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Thinking of answering that text as you're tooling down a New York highway? Think again, as doing so may very well wind up with you receiving a traffic violation for texting while driving.

New York state troopers are now patrolling the highways in unmarked SUVs that sit up high enough for troopers to glance down and easily identify those drivers who are distracted by texting, using hand-held cellphones to carry on conversations or even checking directions from a GPS device.

While the cellphone old law (1225-c2a) used to only cover talking on the cell phone the new and improved law 1225-d disallowed the use of any hand held electronic device, including texting and using your phone as a GPS. All of the above violations now carry 5 DMV points. 

New York's aggressive stance against distracted driving is one of the strongest in the nation, and with it comes higher fines and penalties which can impose five points on a motorist's driving record and cause his or her auto insurance costs to rise precipitously.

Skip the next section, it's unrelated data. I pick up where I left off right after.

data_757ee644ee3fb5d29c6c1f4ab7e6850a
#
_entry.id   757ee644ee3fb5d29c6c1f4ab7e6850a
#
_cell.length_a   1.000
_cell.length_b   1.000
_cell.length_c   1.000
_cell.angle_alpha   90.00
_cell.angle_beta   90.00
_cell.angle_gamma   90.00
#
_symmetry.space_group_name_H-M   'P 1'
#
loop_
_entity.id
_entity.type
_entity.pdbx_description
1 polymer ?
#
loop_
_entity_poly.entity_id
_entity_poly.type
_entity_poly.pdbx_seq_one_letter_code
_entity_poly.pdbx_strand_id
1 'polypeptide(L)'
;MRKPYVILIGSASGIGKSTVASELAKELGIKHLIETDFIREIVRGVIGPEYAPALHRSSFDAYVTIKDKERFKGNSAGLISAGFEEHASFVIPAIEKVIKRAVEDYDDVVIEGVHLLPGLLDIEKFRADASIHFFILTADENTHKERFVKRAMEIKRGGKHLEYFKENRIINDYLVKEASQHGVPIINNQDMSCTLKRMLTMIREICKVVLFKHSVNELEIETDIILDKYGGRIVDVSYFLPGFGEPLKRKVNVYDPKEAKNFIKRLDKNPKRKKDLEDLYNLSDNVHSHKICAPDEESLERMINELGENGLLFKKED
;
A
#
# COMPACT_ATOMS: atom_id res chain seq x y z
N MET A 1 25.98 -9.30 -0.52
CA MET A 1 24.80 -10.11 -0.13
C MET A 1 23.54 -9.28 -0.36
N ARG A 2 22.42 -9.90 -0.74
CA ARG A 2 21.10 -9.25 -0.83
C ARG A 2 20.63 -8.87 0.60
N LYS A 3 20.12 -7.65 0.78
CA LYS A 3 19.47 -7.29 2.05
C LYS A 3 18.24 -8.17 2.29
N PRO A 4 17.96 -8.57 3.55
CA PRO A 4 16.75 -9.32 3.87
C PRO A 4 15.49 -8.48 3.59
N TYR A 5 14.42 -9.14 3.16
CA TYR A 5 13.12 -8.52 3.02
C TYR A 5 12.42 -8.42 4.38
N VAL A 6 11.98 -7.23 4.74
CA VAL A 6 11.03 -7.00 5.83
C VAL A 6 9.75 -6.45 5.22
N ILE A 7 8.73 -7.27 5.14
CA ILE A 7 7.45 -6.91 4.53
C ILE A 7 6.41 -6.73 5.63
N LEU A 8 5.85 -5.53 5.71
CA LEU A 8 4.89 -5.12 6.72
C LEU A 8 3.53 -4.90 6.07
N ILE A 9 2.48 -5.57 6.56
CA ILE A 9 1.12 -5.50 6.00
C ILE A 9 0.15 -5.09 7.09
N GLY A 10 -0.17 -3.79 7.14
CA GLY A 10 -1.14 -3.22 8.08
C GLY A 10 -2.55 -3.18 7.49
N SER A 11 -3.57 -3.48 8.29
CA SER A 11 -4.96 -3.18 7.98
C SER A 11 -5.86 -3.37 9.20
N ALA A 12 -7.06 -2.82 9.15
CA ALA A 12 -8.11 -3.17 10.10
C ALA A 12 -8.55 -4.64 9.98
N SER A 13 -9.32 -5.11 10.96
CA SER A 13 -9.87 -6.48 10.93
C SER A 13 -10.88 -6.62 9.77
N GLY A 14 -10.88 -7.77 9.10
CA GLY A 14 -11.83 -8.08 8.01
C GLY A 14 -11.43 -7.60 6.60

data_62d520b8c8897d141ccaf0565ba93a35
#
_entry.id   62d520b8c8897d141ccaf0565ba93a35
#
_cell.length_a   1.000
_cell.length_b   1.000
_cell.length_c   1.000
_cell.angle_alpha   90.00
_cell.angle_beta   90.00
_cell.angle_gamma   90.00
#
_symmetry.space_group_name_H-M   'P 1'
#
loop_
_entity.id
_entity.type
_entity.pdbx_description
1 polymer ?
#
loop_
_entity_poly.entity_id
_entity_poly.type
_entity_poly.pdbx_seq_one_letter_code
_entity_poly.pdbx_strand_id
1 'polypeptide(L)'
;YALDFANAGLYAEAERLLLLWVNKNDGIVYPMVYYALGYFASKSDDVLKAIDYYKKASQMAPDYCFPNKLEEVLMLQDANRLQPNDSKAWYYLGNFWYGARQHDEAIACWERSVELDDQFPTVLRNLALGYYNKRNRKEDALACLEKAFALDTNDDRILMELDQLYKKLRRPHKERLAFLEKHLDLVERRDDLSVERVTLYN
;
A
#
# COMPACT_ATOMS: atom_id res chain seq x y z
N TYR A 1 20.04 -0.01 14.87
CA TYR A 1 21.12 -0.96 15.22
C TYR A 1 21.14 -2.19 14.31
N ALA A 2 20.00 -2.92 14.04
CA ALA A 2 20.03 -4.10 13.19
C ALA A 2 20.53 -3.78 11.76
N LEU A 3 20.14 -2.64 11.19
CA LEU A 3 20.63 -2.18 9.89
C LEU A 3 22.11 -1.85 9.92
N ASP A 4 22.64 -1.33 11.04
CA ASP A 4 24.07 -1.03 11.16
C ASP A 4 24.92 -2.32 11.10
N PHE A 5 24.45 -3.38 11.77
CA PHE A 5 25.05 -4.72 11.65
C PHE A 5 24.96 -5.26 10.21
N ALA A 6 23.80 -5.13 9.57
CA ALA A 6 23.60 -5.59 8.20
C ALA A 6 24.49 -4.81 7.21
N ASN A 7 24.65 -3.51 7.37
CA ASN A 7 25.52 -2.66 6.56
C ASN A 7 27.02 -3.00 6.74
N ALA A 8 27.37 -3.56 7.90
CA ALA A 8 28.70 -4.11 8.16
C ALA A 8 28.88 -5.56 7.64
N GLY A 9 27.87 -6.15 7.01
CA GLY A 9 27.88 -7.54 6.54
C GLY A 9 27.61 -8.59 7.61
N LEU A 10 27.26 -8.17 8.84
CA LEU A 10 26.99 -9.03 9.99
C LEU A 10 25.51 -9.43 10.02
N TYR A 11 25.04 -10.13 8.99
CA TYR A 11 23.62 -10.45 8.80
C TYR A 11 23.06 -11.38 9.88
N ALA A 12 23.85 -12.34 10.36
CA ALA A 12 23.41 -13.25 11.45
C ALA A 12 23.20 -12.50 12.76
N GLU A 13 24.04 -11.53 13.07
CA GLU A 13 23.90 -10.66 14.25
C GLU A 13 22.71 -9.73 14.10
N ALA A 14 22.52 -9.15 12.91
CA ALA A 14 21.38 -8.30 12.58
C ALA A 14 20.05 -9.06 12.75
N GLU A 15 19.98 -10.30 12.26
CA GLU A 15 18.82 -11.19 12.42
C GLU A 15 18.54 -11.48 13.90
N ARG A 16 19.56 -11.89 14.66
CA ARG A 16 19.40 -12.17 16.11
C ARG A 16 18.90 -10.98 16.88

While troopers are serious about targeting and ticketing drivers for these offenses, on occasion they will give warnings, like the trooper who gave a warning to a physician who claimed to be telephoning her office to let them know she would be running late. A Montrose accountant was not so lucky when claiming he was reading a map displayed on his cellular phone. He was ticketed.

In an effort to accommodate drivers who rely heavily on cellular communications, New York has established 91 rest areas and other spots on the highways as "Texting Zones," with advertisements stating, "It can wait. Text stop 5 miles." It is believed that New York is the groundbreaking state in the nation to establish these zones designed to combat accidents and highway fatalities by compelling drivers to put their devices down, return their hands to the wheel and keep their attention to the road.

While it is every driver's duty to adhere to the rules of the road for the sake of all, if you receive a ticket for a traffic violation like texting while driving that you feel is unjust, you have the right to challenge it in court and should obtain qualified representation to present your best defense.

Source: foxnews.com, "NY troopers in big SUVs peer in on texting drivers" No author given, Nov. 26, 2013

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